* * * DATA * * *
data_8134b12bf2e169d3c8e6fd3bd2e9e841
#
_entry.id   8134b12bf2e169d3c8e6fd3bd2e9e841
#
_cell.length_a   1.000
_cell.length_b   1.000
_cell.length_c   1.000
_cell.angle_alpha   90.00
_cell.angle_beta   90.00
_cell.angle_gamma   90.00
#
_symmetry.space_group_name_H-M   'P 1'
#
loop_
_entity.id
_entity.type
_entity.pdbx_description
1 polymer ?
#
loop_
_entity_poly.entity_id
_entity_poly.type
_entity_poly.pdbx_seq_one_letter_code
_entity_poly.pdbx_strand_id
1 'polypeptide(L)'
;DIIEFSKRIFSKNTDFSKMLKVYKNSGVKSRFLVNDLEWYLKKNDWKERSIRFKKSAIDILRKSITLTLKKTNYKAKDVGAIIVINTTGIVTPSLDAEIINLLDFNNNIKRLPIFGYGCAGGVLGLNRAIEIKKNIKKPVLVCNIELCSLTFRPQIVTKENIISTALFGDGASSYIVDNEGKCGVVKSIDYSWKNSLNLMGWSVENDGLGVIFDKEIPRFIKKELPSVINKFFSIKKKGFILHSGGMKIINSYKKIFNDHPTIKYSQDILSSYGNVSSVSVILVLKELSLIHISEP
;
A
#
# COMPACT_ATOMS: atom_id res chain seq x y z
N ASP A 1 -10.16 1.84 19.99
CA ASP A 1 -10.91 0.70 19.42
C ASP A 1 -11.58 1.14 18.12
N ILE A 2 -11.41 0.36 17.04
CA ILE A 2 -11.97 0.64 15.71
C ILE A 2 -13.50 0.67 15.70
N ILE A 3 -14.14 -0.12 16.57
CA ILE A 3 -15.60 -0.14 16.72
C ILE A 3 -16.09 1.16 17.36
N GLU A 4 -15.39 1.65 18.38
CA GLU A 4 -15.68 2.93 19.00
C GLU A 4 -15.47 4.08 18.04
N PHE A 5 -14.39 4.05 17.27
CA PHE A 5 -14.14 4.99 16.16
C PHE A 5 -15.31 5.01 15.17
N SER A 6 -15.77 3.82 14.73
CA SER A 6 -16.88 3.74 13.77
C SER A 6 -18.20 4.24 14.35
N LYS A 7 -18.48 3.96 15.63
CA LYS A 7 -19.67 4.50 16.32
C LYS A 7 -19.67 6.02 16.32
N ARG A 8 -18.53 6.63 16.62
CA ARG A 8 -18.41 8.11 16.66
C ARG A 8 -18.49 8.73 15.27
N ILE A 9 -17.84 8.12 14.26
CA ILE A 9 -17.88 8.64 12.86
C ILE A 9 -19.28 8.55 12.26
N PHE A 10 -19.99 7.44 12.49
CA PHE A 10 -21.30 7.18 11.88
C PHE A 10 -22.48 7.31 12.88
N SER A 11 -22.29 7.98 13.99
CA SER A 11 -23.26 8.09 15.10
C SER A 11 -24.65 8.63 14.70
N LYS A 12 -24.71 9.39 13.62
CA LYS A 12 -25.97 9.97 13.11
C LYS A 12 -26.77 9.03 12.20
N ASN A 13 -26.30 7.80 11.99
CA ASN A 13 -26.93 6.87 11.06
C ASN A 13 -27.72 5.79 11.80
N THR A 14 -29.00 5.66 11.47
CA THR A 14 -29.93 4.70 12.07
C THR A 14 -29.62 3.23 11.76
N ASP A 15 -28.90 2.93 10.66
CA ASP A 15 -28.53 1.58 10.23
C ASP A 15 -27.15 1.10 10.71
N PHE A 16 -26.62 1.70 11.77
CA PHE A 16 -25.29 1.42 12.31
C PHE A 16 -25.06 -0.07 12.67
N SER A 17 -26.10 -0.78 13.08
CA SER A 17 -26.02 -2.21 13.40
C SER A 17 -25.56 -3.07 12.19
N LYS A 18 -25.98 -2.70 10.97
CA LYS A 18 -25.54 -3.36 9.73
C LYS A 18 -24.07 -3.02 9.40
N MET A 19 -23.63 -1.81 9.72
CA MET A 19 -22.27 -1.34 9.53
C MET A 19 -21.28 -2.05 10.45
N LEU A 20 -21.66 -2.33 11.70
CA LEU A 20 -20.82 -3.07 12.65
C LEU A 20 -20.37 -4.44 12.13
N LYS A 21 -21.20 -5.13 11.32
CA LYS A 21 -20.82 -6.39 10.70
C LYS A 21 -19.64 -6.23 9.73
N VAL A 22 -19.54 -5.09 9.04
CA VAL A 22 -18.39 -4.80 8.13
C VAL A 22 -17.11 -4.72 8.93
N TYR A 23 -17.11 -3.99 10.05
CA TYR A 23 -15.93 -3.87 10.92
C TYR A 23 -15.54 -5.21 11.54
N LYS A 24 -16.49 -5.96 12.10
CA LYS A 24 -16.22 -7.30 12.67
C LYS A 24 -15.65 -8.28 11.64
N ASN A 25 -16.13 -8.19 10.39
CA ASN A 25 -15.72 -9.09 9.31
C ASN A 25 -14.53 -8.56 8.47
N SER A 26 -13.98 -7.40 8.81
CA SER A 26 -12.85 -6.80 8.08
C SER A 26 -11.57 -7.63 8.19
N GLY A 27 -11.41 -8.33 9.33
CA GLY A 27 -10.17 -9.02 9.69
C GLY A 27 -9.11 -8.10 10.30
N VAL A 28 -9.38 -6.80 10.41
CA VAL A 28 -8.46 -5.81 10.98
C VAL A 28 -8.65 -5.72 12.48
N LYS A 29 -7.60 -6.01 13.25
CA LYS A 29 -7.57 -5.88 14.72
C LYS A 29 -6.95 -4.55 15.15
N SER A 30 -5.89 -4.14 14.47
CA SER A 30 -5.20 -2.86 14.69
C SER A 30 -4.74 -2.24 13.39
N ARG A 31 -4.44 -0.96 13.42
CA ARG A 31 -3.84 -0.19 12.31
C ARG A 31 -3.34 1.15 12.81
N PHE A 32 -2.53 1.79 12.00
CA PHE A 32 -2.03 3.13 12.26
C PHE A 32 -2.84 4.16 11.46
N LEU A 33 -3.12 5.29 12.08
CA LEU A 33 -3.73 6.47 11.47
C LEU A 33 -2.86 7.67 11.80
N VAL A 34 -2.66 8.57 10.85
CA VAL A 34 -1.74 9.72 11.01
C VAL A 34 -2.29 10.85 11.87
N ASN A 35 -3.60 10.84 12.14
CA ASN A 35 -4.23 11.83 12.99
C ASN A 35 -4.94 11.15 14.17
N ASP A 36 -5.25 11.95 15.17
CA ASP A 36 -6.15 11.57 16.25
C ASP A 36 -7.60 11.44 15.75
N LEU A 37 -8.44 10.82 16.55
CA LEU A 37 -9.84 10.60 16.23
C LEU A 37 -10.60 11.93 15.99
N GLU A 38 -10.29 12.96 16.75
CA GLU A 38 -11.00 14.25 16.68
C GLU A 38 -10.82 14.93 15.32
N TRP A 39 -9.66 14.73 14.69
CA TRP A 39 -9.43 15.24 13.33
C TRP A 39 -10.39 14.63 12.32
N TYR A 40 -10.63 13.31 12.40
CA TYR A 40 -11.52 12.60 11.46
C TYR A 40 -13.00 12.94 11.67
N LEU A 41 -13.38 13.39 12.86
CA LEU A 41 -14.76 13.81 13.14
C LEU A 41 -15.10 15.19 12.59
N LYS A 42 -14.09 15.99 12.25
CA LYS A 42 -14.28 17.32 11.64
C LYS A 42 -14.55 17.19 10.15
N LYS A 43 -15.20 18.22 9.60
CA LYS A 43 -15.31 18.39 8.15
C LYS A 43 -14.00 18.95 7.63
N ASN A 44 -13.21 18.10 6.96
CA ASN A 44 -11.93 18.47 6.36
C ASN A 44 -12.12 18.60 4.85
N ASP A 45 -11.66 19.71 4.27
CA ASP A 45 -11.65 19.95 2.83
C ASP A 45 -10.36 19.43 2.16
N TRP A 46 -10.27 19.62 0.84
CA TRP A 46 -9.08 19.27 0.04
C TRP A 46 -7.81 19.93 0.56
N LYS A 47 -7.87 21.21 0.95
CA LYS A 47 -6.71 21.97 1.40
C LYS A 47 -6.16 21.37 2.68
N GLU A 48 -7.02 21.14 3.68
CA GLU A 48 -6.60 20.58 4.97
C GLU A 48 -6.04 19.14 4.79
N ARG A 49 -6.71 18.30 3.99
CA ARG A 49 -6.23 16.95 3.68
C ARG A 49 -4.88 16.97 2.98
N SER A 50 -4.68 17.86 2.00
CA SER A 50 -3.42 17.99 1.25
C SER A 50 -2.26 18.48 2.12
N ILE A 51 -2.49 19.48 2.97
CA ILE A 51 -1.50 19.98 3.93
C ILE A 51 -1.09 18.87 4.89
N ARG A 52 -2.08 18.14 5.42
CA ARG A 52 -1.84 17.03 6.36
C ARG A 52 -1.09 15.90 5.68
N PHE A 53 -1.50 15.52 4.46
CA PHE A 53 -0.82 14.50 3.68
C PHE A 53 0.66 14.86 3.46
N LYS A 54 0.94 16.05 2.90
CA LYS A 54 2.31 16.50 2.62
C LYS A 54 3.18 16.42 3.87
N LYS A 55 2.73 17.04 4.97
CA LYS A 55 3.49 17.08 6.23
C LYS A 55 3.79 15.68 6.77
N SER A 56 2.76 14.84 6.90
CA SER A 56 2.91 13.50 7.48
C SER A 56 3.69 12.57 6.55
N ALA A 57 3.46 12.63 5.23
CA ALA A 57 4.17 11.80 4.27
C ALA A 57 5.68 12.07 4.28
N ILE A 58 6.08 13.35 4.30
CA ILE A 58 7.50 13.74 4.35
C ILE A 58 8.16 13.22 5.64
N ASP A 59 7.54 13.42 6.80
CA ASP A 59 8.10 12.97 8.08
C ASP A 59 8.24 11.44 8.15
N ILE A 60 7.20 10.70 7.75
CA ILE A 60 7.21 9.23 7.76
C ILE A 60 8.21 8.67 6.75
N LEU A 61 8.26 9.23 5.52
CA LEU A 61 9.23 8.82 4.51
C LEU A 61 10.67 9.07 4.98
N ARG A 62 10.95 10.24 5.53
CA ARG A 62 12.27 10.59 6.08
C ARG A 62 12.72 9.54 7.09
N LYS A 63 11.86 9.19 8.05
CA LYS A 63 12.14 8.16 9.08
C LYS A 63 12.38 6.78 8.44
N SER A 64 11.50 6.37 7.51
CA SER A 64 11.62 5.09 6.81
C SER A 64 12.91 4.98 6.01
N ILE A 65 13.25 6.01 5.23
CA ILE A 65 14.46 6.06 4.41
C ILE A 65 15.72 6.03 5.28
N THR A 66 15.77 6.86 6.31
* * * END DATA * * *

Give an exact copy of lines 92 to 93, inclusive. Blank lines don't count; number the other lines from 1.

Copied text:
CA LYS A 21 -20.82 -6.39 10.70
C LYS A 21 -19.64 -6.23 9.73